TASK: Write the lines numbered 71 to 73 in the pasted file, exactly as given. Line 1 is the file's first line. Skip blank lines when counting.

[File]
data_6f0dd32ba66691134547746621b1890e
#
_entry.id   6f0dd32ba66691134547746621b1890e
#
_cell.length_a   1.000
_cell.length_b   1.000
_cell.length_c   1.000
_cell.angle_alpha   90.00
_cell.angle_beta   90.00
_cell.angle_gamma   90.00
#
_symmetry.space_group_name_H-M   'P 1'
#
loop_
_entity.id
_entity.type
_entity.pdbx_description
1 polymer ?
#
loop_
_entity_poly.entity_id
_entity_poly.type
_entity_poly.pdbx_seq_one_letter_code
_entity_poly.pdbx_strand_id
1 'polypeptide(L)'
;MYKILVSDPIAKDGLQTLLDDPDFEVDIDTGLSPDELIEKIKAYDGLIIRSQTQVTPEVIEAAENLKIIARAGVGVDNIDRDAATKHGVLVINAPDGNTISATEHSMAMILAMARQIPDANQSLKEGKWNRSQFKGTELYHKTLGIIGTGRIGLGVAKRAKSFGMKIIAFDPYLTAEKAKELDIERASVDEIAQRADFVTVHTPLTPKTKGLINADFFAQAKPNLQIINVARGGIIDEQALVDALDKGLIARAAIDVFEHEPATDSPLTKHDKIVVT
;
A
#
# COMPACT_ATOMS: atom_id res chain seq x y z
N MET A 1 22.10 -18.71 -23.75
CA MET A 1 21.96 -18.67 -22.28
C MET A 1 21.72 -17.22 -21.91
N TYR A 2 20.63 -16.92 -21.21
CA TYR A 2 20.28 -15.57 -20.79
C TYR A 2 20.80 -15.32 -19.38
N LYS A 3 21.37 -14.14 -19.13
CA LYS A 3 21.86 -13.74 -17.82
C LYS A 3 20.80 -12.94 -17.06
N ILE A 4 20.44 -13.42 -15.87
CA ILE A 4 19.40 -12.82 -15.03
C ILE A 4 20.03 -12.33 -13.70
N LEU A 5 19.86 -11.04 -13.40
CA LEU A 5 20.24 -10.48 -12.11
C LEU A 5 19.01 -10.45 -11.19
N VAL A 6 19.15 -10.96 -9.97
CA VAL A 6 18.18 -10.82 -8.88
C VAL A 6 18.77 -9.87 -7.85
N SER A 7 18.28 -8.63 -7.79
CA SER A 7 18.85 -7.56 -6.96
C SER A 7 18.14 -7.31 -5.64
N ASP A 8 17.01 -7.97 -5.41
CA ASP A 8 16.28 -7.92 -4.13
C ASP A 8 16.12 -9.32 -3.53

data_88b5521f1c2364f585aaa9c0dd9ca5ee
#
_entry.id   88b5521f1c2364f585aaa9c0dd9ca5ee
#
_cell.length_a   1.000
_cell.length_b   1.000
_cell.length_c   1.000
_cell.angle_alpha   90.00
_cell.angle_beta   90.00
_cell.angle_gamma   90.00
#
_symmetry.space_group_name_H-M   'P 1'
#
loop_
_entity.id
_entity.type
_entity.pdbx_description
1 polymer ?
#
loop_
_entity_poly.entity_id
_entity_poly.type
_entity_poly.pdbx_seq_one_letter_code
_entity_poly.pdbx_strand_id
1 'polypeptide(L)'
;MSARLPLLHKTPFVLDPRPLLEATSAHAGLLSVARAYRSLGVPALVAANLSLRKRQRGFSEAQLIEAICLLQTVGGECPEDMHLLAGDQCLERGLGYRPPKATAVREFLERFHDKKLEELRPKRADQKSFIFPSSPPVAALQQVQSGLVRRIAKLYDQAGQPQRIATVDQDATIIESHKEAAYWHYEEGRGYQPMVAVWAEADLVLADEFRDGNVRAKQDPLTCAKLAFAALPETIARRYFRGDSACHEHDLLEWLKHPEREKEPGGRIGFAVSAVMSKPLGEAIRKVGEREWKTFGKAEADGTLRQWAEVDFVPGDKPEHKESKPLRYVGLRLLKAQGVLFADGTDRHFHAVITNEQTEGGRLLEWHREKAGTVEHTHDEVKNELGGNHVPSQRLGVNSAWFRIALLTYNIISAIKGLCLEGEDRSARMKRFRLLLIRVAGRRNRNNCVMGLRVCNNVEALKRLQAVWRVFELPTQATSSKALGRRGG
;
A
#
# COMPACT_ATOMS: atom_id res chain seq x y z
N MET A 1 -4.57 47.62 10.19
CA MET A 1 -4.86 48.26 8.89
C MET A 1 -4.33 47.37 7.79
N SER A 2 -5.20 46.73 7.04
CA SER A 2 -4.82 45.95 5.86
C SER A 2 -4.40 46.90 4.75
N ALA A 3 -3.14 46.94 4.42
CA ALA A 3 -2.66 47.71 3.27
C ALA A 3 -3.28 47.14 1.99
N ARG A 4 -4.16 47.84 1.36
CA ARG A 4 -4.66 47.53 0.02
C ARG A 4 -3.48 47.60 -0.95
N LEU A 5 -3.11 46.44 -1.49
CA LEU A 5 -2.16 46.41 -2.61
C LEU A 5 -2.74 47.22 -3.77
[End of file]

_entity.pdbx_description
1 polymer ?
#